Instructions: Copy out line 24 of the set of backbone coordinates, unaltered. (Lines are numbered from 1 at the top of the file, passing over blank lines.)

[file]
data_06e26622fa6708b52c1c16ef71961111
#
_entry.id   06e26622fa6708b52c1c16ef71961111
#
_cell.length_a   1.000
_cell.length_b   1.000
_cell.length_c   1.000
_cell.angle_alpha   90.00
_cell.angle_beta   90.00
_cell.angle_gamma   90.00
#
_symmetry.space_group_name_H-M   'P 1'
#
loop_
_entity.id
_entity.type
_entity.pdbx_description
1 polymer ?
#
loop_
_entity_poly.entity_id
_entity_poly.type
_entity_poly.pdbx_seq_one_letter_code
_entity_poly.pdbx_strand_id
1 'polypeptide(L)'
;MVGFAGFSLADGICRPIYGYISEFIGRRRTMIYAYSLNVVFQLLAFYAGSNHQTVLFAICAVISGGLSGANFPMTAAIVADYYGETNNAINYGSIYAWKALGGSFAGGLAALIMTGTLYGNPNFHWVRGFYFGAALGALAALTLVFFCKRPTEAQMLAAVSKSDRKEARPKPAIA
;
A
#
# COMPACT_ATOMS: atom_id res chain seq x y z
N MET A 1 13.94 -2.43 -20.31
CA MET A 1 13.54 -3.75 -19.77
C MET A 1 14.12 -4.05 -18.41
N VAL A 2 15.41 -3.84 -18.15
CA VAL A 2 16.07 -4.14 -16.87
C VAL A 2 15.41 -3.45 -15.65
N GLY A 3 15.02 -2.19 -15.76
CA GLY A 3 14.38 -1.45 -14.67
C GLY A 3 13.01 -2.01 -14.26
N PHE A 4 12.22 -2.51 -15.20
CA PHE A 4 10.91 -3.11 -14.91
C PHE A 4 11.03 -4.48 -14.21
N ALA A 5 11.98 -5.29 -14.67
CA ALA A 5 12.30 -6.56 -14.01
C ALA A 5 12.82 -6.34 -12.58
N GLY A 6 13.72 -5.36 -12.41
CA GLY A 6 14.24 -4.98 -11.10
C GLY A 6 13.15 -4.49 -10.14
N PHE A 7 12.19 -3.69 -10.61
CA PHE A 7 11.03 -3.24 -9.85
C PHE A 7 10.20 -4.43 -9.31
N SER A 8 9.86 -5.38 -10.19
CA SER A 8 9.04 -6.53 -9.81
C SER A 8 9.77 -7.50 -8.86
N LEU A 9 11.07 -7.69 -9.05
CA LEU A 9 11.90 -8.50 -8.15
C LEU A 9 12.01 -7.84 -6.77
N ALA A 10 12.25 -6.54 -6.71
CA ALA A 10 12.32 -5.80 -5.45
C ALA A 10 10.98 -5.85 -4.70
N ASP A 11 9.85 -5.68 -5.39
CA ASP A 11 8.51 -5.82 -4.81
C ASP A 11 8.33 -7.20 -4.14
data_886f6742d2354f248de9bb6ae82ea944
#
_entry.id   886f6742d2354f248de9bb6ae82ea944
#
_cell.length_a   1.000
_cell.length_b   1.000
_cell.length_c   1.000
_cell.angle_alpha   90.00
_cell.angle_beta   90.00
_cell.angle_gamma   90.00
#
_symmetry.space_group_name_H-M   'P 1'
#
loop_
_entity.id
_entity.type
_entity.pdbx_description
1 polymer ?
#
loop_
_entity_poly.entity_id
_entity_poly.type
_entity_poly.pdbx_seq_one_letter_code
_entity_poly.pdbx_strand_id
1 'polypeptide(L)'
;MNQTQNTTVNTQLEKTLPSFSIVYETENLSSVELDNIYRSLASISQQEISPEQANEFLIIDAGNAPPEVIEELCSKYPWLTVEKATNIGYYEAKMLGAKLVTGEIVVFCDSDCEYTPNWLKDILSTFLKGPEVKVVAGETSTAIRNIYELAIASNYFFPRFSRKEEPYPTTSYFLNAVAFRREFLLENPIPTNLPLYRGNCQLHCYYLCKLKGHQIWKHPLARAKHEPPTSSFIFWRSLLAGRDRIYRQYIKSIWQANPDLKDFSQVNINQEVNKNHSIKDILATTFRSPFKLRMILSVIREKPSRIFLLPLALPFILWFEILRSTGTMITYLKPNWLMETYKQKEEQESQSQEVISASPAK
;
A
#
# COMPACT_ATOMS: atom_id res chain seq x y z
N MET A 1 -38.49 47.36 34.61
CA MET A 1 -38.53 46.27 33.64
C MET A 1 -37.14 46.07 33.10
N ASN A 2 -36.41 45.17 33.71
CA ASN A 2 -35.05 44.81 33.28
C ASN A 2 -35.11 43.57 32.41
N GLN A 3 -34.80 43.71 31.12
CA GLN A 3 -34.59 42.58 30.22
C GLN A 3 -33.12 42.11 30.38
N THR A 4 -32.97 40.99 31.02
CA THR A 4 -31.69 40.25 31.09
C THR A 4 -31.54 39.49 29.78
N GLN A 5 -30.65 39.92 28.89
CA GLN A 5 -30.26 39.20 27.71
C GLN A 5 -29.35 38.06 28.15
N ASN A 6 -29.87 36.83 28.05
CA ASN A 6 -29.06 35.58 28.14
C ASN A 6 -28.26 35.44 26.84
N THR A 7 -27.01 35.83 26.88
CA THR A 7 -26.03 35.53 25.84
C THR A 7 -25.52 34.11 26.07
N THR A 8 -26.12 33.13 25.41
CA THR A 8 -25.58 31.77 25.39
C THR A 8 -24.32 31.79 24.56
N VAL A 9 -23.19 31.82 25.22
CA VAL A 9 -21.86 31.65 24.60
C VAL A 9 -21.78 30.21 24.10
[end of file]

_entity_poly.pdbx_strand_id